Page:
Planning first few days to welcome Foster Child

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Annie Shafi
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Had a good question from one of our foster carers waiting on their first placement as to what shall we do as a family to help the foster child settle in for the first few days.

The social worker that is assigned to you will help you plan once you know who’s coming to you. Every foster child has different needs and is unique, so their needs are unknown to you. But one thing you do know is who you are and you know your home; your place is a safe haven for the foster child that has been approved.

I think it is important to carry on with your routines as normal but with a few tweaks as you are looking after an extra child, who is frightened and lonely. Maybe tweaking a few things would help the child settle in better.

Its natural instincts to be aware of the child to make them feel at home and she will become the new focal point while at the same time the family avoiding making her feel under the microscope so they don’t feel uncomfortable.

Another thing to remember is to make sure the other members of the family feel loved and get the attention to, as you dont want them to feel less loved than before this could have a negative impact on your children and could cause issues where settling in for the foster child becomes more difficult.

Generally in the beginning you have the honeymoon period where the child will put their best foot forward so you can get to know the best side of the child. As soon as the child feels more comfortable and they feel they can trust you then their true self will come to show. They can be themselves around you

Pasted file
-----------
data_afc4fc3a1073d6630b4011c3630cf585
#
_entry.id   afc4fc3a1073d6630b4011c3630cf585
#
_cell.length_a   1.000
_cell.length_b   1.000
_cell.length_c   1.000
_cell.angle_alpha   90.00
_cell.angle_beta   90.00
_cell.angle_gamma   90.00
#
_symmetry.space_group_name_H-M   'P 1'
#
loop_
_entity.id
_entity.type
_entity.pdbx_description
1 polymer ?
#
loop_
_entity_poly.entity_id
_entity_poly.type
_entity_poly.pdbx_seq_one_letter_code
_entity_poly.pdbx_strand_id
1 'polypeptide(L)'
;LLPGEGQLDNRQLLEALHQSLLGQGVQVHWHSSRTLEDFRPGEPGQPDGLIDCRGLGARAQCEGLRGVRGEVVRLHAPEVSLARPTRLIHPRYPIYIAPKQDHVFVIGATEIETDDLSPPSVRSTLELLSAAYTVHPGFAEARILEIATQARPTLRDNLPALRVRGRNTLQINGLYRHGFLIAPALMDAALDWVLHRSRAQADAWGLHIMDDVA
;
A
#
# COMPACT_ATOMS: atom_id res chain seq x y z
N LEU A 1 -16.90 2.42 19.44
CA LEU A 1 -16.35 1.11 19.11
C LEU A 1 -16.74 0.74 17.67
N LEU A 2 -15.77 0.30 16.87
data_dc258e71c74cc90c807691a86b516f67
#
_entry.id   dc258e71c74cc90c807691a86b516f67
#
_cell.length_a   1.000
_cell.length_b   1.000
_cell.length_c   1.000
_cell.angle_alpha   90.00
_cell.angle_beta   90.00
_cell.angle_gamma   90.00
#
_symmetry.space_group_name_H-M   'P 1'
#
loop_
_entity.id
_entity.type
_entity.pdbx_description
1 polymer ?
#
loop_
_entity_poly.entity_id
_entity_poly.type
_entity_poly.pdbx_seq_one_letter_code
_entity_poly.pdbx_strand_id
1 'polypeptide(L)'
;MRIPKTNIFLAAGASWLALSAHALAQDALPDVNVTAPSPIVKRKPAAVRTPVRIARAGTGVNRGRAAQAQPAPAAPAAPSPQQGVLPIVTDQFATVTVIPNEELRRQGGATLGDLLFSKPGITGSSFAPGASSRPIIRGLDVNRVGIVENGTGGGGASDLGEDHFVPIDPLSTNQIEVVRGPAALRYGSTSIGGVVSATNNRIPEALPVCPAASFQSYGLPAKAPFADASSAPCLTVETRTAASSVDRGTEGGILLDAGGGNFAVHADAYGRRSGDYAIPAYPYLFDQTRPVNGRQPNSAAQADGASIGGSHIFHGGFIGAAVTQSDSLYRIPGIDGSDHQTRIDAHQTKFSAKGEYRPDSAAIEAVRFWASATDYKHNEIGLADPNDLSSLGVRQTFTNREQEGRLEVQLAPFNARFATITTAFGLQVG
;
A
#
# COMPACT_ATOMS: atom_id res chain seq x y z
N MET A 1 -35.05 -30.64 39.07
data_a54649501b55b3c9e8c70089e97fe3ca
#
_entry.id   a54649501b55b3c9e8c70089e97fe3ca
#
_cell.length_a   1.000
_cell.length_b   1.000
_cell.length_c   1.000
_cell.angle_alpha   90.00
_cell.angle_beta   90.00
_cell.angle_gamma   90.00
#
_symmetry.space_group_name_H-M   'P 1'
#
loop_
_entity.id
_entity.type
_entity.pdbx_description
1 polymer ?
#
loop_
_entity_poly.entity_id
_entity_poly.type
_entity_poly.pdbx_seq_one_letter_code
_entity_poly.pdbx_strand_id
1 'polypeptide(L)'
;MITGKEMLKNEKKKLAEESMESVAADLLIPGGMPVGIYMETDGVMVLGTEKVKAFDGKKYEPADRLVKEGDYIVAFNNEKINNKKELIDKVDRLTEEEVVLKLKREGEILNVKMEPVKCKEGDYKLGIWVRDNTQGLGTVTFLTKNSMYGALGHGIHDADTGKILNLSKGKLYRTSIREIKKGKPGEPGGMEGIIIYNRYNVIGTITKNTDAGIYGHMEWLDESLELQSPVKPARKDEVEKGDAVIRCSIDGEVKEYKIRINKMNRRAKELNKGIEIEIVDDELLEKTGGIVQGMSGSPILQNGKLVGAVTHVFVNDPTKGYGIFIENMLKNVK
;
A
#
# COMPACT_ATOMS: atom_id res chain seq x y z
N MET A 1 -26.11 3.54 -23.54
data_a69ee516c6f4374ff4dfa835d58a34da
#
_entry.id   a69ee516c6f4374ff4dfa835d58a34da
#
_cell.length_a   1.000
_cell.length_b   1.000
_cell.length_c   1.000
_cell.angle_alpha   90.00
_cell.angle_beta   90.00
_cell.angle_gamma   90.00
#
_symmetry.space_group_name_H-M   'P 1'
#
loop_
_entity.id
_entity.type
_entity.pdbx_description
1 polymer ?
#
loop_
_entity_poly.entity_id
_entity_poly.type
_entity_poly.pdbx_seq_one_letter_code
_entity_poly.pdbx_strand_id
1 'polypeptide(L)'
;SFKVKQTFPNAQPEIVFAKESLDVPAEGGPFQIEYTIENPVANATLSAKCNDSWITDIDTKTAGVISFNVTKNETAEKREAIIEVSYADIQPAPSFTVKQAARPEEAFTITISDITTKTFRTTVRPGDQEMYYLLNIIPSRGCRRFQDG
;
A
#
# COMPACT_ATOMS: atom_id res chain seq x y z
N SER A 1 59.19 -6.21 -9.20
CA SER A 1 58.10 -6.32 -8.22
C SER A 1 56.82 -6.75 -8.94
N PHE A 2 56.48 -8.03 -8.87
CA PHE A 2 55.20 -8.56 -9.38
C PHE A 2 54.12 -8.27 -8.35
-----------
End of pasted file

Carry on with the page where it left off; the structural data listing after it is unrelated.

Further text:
As for things to do to help the child settle in it really depends on the child you will be getting and you can really start planning once you start to recieve information on the new child. Other things to consider is the shape of your home, how many people living with you etc.

One of my good friends who I work with decided to foster a child, their placement was a teenager girl, who started off really sweet for the first couple of weeks, but when she became herself the balance within the house shifted.

The foster parents are two really laidback and gentle adults, the child was a bit more full-on. The social worker explained due to the trauma and past experiences the child had previously face they afraid of an uncontrollable world, so in order to feel secure, they sought to control some things. The foster parents reclaimed the authority, and the foster child eased off a bit and gradually gave up the responsibility trying to control everything around her.

Not only did they do that but with time the parents figured out the right approach for looking after handling the child so they can help them get over trauma and insecurities or worries. the child can try to live a content life at the household knowing they don’t have to worry about things and live a life of a teenager.

The most important thing to take is understanding your own household, the child is someone that comes into your household and it is important to have a firm understanding of your household so you can bring them into the routine and make adjustments where need be.

But equally important is understanding the new child, this can be more challenging.

There is no way of telling how the foster child will be after the honeymoon period. But what we can do is do our best for the child with changing as little as possible within our house. Only after a couple of weeks have passed will you know what the foster child is dealing with as all children are unique and have different difficulties. That’s when we might try doing somethings differently¬†but all dependant on the child’s needs

what we do is to do our best for the child from day one without changing much in our house and home. Not until after the first few weeks, which is when we know what the child is dealing with; that’s when we might try doing some things differently, depending on the child’s needs. We never compromise our own children’s needs, or the needs of any of the other foster children we might have.

We do compromise our own needs though, where necessary, sometimes a lot.

Giving up the right things for our foster children is what makes the job worthwhile.

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